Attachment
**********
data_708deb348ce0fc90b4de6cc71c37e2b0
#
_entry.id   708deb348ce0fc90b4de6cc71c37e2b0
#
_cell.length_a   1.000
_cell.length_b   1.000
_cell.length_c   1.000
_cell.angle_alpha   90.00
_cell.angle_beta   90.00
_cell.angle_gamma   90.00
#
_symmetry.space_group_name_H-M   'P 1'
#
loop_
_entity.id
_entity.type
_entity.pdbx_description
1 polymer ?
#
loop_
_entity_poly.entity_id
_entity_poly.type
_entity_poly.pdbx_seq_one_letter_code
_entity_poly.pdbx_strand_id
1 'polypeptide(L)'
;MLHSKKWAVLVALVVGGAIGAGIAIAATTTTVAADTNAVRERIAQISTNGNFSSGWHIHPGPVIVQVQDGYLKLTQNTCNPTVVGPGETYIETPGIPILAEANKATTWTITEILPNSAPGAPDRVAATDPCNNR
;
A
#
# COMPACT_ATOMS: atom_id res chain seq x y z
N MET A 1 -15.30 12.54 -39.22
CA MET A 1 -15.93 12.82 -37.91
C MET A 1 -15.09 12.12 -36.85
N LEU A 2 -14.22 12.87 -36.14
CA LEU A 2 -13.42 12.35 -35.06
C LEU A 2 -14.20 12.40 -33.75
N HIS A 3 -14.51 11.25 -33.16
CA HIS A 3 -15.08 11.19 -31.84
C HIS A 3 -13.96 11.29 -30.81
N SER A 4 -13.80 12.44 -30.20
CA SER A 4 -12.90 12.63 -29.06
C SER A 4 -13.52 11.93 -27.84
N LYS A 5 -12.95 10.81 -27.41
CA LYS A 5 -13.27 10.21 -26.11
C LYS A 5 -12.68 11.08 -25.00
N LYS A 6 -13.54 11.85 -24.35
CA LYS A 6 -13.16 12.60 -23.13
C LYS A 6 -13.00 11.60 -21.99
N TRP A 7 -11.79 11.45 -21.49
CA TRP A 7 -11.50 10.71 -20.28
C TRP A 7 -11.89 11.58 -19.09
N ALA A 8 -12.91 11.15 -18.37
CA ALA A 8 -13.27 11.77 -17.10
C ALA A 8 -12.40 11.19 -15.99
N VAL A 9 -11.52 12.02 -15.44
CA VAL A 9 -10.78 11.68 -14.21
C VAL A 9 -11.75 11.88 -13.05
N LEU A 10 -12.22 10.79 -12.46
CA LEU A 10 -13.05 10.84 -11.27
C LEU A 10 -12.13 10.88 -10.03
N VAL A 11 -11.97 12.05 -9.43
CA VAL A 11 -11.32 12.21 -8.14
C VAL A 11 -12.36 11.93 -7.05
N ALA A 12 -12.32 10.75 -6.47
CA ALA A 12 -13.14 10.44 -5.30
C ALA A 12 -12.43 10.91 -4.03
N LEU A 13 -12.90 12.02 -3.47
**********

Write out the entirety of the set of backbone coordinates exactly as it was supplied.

data_708deb348ce0fc90b4de6cc71c37e2b0
#
_entry.id   708deb348ce0fc90b4de6cc71c37e2b0
#
_cell.length_a   1.000
_cell.length_b   1.000
_cell.length_c   1.000
_cell.angle_alpha   90.00
_cell.angle_beta   90.00
_cell.angle_gamma   90.00
#
_symmetry.space_group_name_H-M   'P 1'
#
loop_
_entity.id
_entity.type
_entity.pdbx_description
1 polymer ?
#
loop_
_entity_poly.entity_id
_entity_poly.type
_entity_poly.pdbx_seq_one_letter_code
_entity_poly.pdbx_strand_id
1 'polypeptide(L)'
;MLHSKKWAVLVALVVGGAIGAGIAIAATTTTVAADTNAVRERIAQISTNGNFSSGWHIHPGPVIVQVQDGYLKLTQNTCNPTVVGPGETYIETPGIPILAEANKATTWTITEILPNSAPGAPDRVAATDPCNNR
;
A
#
# COMPACT_ATOMS: atom_id res chain seq x y z
N MET A 1 -15.30 12.54 -39.22
CA MET A 1 -15.93 12.82 -37.91
C MET A 1 -15.09 12.12 -36.85
N LEU A 2 -14.22 12.87 -36.14
CA LEU A 2 -13.42 12.35 -35.06
C LEU A 2 -14.20 12.40 -33.75
N HIS A 3 -14.51 11.25 -33.16
CA HIS A 3 -15.08 11.19 -31.84
C HIS A 3 -13.96 11.29 -30.81
N SER A 4 -13.80 12.44 -30.20
CA SER A 4 -12.90 12.63 -29.06
C SER A 4 -13.52 11.93 -27.84
N LYS A 5 -12.95 10.81 -27.41
CA LYS A 5 -13.27 10.21 -26.11
C LYS A 5 -12.68 11.08 -25.00
N LYS A 6 -13.54 11.85 -24.35
CA LYS A 6 -13.16 12.60 -23.13
C LYS A 6 -13.00 11.60 -21.99
N TRP A 7 -11.79 11.45 -21.49
CA TRP A 7 -11.50 10.71 -20.28
C TRP A 7 -11.89 11.58 -19.09
N ALA A 8 -12.91 11.15 -18.37
CA ALA A 8 -13.27 11.77 -17.10
C ALA A 8 -12.40 11.19 -15.99
N VAL A 9 -11.52 12.02 -15.44
CA VAL A 9 -10.78 11.68 -14.21
C VAL A 9 -11.75 11.88 -13.05
N LEU A 10 -12.22 10.79 -12.46
CA LEU A 10 -13.05 10.84 -11.27
C LEU A 10 -12.13 10.88 -10.03
N VAL A 11 -11.97 12.05 -9.43
CA VAL A 11 -11.32 12.21 -8.14
C VAL A 11 -12.36 11.93 -7.05
N ALA A 12 -12.32 10.75 -6.47
CA ALA A 12 -13.14 10.44 -5.30
C ALA A 12 -12.43 10.91 -4.03
N LEU A 13 -12.90 12.02 -3.47